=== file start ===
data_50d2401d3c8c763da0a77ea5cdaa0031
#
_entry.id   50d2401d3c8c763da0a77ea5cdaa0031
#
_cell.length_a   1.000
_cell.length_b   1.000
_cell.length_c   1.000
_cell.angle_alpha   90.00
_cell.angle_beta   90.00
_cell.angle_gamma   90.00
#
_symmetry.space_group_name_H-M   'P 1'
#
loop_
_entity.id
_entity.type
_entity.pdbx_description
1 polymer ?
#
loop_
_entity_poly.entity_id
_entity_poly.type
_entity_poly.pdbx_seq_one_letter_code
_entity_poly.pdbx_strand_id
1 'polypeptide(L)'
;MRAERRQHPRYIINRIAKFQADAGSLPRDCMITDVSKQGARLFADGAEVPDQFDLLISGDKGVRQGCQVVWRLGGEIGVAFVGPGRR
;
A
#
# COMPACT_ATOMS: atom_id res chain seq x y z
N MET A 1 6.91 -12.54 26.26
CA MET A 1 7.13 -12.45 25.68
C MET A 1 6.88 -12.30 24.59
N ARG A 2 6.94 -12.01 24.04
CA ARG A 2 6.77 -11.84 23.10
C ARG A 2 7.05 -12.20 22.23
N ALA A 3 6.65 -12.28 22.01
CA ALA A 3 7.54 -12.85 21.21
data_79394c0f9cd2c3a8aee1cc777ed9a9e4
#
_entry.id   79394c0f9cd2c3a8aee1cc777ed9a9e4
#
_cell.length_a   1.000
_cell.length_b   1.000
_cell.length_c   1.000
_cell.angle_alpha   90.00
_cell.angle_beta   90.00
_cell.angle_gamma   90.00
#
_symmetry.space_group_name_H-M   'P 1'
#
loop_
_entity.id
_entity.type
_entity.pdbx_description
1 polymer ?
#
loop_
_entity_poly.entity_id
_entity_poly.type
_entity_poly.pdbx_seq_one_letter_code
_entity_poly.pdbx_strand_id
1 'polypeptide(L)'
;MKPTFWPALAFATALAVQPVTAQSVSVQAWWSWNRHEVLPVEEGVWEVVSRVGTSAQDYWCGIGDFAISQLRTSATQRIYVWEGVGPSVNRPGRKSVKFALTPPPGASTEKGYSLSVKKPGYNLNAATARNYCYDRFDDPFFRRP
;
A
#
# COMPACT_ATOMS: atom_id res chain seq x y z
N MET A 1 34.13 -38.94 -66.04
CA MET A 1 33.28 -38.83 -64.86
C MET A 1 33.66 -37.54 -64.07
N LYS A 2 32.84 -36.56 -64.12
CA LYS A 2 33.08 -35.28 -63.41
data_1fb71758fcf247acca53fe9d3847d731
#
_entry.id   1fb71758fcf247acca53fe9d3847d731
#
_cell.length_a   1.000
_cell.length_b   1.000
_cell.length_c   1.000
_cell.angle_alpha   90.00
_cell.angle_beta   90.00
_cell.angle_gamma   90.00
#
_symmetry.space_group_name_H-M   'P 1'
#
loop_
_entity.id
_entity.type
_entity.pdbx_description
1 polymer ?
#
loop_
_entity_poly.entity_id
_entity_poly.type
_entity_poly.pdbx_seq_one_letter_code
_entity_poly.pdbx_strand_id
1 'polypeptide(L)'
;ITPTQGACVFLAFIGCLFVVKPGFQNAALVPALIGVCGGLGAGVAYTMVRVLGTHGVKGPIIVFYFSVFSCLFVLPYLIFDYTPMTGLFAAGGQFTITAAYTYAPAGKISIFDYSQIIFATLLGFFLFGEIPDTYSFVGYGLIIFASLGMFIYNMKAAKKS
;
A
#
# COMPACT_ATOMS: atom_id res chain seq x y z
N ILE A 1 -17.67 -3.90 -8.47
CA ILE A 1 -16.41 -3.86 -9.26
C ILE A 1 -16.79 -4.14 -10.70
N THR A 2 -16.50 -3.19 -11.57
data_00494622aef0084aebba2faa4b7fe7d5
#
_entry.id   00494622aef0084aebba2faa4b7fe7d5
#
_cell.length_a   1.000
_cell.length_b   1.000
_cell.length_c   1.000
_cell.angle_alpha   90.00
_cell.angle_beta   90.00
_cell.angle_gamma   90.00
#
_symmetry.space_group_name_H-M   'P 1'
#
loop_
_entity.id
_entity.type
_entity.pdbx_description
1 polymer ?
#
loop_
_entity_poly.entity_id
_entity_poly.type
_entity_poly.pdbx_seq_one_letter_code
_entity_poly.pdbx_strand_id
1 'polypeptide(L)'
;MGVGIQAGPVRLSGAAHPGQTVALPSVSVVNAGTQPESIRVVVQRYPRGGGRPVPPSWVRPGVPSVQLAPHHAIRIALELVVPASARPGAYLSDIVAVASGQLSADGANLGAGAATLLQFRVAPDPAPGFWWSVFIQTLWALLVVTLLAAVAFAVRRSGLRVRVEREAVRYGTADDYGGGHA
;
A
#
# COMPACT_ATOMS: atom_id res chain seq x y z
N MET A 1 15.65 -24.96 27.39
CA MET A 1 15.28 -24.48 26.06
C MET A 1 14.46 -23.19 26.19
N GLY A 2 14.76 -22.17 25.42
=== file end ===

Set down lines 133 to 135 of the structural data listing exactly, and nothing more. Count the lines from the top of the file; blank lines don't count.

;MGVGIQAGPVRLSGAAHPGQTVALPSVSVVNAGTQPESIRVVVQRYPRGGGRPVPPSWVRPGVPSVQLAPHHAIRIALELVVPASARPGAYLSDIVAVASGQLSADGANLGAGAATLLQFRVAPDPAPGFWWSVFIQTLWALLVVTLLAAVAFAVRRSGLRVRVEREAVRYGTADDYGGGHA
;
A